As time passes we have the opportunity for wisdom.  One of the pearls that I have learned is the value of allowing myself to feel my emotions; happy, sad or otherwise because they are neither right nor wrong.  They just are.  They are meant to come in, to be felt and then let go leaving behind a lesson, a heightened memory or nothing at all.  But whatever their purpose at any given time, our emotions are a reflection of our most intimate self.  They are a unique interplay of many things including our experiences, environments and our perceptions thereof.  They are what makes us human and connected.

We often work very hard keeping our emotions in check and perhaps rightly so.  But every now and again when an emotion is evoked allow Pandora’s box to open and revisit that moment, time and place.  Cry, punch a pillow or belt out a song.  And allow yourself the opportunity to feel and to be vulnerable.  Because this is a part of who you are and the story you tell every day of your life.

Lesson Learned

I just posted an article to my Facebook and Twitter called When Pain Persists After Breast Cancer Surgery written by Leslie Garisto Pfaff. I literally read the article and thought ‘By God I am not losing it!’

Without going in to detail the article is about persistent pain following breast cancer surgery. A strong causal theory is damage to the intercostobrachial nerve. The subject matter is extremely interesting and I encourage you to read it but it’s not what provoked me to post this.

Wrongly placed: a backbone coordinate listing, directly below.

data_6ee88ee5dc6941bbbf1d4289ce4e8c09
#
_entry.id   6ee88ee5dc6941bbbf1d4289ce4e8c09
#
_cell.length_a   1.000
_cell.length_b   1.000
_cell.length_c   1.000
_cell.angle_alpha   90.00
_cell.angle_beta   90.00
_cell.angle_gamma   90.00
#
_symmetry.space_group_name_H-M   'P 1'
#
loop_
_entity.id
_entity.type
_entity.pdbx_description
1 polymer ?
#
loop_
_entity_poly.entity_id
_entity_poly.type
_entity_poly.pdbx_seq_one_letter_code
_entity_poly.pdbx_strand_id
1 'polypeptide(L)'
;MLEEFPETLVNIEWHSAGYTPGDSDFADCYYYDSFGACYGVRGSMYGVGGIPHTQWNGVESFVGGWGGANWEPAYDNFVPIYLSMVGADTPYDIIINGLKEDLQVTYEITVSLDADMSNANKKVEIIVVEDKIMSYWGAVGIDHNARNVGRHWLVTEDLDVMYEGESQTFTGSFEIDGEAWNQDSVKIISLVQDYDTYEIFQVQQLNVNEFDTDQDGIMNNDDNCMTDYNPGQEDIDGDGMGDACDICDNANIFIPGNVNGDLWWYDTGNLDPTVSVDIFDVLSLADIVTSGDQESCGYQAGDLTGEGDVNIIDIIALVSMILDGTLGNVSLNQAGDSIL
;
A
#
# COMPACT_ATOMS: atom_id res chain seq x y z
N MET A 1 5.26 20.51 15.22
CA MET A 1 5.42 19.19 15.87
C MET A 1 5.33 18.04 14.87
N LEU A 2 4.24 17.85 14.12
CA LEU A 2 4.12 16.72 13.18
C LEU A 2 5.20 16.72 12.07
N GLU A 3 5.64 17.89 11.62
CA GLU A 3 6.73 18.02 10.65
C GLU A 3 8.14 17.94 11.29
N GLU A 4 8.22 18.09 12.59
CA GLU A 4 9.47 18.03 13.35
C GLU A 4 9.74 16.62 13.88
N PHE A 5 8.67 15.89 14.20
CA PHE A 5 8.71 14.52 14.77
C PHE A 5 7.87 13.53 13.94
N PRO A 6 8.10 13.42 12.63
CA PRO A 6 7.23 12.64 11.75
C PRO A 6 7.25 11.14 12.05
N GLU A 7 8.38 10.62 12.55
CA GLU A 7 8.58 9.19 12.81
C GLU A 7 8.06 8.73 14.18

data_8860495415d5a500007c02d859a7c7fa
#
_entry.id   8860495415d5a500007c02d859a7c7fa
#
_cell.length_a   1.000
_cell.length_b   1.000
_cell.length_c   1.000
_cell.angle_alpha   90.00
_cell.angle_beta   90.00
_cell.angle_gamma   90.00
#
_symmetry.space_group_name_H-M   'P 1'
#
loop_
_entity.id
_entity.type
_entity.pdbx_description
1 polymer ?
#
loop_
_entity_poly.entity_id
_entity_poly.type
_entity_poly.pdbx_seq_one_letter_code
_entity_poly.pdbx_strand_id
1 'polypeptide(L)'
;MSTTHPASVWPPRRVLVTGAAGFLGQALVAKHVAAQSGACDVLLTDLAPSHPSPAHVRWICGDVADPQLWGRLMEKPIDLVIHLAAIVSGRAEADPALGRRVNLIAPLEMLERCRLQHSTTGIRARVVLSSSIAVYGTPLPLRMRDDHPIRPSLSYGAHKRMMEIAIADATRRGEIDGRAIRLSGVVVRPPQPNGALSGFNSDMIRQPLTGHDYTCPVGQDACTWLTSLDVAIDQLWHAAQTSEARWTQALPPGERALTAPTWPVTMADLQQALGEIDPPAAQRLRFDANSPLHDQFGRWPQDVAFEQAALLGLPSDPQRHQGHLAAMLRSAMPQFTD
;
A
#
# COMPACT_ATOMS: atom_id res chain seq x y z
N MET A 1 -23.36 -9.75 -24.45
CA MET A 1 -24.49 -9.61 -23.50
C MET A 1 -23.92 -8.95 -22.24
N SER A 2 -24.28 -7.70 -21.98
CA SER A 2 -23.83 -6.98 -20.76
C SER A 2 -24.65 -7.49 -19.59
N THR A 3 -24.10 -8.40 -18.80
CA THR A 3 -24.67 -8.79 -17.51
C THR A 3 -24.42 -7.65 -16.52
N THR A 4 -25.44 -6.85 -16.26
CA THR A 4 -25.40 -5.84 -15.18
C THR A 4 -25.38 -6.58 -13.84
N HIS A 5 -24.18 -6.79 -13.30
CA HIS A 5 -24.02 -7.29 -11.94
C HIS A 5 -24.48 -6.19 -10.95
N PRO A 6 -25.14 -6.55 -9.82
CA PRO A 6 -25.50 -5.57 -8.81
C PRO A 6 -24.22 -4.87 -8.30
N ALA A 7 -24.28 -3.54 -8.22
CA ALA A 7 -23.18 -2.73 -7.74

After reading this article I felt rather stupid. Although I don’t suffer with pain since my surgery, I always have a tenderness running down my side. But in light of the bigger picture I felt this was a somewhat trivial thing and didn’t bring it up to any of my doctors. But here is the question: WHY NOT?! Getting that explanation 4 years ago would have greatly set my mind at ease and gone a long way to explaining other minor things that I have experienced.

Being hit between the eyes with this just brought home to me something I so easily ascribe to others. Personal advocacy is key to healing. Our health is our own responsibility.  Yes we have a team to guide us along the way but we drive the ship.

So sadly I learned today that I am victim of the old adage ‘Do as I say and not as I do’. But I am coming clean with the hope that a short article has led me to a greater lesson.


Welcome and thank you for visiting my blog.  This is a space created to share with you my personal reflections, random tidbits and information on things that I hope will help you achieve your best health.

Our health is a precious and precarious gift and often times our interest in it is a knee jerk reaction to a health challenge.   Such was my case.  I ate well.  I exercised regularly.  And I was happy.  Things were going just fine until one day I found a small lump that forever has changed my outlook on health and how to achieve it.  I took a deep dive in to Holistic Nutrition and decided along the way to become a Cancer Coach.

There are many paths that can lead us to our destination and I hope that within these posts you find something that makes sense of the road you are on.